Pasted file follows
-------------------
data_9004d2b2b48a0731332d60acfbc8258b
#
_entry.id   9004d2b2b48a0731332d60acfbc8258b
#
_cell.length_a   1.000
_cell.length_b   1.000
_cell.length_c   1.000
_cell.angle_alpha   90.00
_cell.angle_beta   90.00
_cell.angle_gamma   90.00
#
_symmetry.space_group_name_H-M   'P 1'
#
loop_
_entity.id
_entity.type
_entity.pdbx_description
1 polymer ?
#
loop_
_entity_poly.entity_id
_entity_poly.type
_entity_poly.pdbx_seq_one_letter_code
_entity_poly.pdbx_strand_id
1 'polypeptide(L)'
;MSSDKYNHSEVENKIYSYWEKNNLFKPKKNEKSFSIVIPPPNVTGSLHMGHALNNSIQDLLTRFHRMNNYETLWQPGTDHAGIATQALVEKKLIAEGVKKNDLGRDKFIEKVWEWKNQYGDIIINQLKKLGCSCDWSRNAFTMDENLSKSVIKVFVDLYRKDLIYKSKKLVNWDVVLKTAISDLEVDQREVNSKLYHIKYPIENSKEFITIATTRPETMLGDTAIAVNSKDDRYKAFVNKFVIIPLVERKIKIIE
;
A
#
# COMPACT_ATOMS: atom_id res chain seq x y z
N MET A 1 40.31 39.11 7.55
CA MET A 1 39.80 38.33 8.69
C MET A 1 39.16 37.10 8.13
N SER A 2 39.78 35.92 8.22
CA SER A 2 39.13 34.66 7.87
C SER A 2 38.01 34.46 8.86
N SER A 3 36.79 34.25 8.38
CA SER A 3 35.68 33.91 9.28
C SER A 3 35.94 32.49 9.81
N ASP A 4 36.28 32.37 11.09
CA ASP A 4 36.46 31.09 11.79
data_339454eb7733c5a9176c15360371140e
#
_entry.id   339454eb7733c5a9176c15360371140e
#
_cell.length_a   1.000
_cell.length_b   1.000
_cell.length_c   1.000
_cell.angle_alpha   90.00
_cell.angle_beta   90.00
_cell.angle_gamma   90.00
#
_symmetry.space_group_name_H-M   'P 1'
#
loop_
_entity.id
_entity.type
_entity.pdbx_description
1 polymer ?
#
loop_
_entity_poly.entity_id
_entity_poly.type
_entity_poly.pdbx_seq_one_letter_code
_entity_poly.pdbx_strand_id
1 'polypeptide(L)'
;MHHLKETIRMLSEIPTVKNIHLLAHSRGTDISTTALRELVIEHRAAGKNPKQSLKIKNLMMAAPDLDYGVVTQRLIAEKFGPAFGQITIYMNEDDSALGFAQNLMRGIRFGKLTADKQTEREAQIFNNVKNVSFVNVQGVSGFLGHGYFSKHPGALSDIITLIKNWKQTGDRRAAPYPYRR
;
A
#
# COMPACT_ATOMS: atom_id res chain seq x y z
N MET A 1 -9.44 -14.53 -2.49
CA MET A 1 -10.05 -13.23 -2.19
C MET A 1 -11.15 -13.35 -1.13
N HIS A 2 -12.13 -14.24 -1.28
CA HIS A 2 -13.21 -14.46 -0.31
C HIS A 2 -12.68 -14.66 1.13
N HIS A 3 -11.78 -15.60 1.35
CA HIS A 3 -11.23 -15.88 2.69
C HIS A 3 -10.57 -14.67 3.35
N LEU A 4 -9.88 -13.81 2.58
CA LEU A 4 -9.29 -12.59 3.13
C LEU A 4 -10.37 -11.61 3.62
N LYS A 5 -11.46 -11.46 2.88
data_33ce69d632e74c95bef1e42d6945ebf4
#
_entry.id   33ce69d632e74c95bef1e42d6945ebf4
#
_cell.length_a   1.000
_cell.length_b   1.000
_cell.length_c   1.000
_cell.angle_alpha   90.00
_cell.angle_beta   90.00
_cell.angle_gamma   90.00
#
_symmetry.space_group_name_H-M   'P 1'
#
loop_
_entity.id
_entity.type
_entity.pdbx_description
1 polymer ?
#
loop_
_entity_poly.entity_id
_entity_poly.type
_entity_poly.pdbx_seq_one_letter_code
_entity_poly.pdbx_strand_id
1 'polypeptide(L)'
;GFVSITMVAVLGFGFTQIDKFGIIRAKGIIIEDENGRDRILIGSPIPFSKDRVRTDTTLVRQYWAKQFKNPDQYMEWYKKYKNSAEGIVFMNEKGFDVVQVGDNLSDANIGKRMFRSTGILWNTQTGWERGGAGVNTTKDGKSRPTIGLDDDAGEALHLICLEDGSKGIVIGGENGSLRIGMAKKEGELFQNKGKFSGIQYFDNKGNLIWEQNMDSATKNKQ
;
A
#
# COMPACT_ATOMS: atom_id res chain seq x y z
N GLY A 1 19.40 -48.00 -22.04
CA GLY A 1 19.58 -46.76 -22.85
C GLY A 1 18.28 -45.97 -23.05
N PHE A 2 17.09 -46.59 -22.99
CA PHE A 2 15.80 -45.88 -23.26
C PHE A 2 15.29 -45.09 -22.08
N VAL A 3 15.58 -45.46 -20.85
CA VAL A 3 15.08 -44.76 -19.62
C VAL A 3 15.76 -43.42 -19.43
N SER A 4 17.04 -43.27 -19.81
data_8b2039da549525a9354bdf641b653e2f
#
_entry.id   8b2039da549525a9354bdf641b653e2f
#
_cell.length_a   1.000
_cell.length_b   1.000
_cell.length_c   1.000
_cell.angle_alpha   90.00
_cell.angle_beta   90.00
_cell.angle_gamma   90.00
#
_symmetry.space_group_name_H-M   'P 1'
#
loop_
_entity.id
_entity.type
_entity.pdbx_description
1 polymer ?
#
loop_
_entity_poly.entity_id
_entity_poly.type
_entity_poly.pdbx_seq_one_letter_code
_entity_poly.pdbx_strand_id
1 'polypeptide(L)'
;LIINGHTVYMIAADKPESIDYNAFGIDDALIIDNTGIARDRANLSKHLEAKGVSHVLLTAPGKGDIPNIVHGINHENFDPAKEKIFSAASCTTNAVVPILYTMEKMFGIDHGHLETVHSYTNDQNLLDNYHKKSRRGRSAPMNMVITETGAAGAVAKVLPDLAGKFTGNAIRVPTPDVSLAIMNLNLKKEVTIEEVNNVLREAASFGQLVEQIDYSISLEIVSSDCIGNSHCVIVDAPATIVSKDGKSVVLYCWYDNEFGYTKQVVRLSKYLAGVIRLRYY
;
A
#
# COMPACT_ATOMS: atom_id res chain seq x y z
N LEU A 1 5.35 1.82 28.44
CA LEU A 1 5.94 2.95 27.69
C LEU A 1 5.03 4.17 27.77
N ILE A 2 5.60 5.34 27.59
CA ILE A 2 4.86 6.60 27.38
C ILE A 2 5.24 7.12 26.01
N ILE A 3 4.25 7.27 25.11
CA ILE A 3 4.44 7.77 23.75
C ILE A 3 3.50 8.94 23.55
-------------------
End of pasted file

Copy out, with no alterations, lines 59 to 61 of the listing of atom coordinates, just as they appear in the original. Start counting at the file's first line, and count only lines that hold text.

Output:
1 polymer ?
#
loop_